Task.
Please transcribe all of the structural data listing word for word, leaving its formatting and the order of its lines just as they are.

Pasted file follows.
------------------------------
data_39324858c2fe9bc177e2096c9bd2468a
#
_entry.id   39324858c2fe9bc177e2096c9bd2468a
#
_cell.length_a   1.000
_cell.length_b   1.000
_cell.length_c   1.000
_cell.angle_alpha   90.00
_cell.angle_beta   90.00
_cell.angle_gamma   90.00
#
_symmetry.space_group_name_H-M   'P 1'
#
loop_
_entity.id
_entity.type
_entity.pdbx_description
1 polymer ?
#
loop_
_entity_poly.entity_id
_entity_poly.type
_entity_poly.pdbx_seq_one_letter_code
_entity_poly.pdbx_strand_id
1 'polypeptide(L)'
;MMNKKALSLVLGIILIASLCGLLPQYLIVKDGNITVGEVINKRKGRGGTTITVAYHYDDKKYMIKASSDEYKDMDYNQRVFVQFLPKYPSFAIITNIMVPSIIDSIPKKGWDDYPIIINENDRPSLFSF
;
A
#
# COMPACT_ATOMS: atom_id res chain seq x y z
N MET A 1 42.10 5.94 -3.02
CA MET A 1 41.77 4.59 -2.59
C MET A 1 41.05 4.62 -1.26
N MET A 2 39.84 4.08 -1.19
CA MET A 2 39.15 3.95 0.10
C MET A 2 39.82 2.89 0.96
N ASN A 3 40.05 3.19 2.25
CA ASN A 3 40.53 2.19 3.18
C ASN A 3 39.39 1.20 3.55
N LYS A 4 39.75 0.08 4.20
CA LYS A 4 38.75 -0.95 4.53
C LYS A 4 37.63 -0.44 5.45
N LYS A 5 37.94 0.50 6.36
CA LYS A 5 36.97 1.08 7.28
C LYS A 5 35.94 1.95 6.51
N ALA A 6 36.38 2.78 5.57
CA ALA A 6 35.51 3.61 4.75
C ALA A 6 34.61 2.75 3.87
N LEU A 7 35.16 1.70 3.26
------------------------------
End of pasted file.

data_39324858c2fe9bc177e2096c9bd2468a
#
_entry.id   39324858c2fe9bc177e2096c9bd2468a
#
_cell.length_a   1.000
_cell.length_b   1.000
_cell.length_c   1.000
_cell.angle_alpha   90.00
_cell.angle_beta   90.00
_cell.angle_gamma   90.00
#
_symmetry.space_group_name_H-M   'P 1'
#
loop_
_entity.id
_entity.type
_entity.pdbx_description
1 polymer ?
#
loop_
_entity_poly.entity_id
_entity_poly.type
_entity_poly.pdbx_seq_one_letter_code
_entity_poly.pdbx_strand_id
1 'polypeptide(L)'
;MMNKKALSLVLGIILIASLCGLLPQYLIVKDGNITVGEVINKRKGRGGTTITVAYHYDDKKYMIKASSDEYKDMDYNQRVFVQFLPKYPSFAIITNIMVPSIIDSIPKKGWDDYPIIINENDRPSLFSF
;
A
#
# COMPACT_ATOMS: atom_id res chain seq x y z
N MET A 1 42.10 5.94 -3.02
CA MET A 1 41.77 4.59 -2.59
C MET A 1 41.05 4.62 -1.26
N MET A 2 39.84 4.08 -1.19
CA MET A 2 39.15 3.95 0.10
C MET A 2 39.82 2.89 0.96
N ASN A 3 40.05 3.19 2.25
CA ASN A 3 40.53 2.19 3.18
C ASN A 3 39.39 1.20 3.55
N LYS A 4 39.75 0.08 4.20
CA LYS A 4 38.75 -0.95 4.53
C LYS A 4 37.63 -0.44 5.45
N LYS A 5 37.94 0.50 6.36
CA LYS A 5 36.97 1.08 7.28
C LYS A 5 35.94 1.95 6.51
N ALA A 6 36.38 2.78 5.57
CA ALA A 6 35.51 3.61 4.75
C ALA A 6 34.61 2.75 3.87
N LEU A 7 35.16 1.70 3.26